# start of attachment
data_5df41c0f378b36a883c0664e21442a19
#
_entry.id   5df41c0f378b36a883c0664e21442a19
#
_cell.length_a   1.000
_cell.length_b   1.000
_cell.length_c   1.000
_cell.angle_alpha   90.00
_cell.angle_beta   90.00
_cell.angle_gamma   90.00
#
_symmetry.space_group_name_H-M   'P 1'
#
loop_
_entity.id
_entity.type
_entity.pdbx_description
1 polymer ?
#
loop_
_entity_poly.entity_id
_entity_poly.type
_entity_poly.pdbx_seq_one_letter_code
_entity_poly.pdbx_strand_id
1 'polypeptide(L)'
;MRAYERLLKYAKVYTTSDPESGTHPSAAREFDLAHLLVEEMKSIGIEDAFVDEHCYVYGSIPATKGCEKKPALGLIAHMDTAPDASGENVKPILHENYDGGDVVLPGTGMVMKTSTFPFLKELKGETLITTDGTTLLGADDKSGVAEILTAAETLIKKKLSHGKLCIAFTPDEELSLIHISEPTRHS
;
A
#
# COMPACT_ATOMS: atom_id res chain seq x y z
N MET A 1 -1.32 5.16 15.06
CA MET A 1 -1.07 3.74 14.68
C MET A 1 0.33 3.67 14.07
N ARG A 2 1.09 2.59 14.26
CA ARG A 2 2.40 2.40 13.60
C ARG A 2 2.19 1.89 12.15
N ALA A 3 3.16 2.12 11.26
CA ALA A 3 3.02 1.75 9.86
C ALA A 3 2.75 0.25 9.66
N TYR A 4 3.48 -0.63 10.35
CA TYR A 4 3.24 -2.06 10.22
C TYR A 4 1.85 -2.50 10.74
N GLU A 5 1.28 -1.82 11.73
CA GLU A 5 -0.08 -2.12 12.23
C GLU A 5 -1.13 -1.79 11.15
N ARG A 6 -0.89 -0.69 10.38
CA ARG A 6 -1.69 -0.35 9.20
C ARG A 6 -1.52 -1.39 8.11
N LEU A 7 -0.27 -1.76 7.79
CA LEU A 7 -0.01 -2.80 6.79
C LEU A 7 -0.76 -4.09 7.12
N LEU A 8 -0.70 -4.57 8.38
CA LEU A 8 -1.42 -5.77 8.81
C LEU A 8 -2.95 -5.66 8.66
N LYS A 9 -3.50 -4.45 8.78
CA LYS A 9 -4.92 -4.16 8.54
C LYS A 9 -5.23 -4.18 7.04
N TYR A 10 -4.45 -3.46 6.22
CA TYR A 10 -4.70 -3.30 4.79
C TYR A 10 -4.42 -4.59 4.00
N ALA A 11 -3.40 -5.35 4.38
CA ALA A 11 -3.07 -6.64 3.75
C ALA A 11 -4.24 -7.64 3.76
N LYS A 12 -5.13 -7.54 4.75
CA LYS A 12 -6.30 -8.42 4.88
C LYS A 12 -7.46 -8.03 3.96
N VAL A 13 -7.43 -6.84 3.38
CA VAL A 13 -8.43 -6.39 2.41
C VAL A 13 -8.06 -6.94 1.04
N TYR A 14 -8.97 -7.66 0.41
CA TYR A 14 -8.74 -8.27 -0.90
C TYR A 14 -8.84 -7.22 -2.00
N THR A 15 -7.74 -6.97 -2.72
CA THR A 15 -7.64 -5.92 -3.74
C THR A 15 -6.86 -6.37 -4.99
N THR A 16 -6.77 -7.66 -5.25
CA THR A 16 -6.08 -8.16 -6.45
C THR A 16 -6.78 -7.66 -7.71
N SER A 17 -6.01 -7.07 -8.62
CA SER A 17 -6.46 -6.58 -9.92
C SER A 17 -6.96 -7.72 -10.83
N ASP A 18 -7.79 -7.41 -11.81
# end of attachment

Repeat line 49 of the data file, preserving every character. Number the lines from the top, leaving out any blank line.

N LEU A 7 -0.27 -1.76 7.79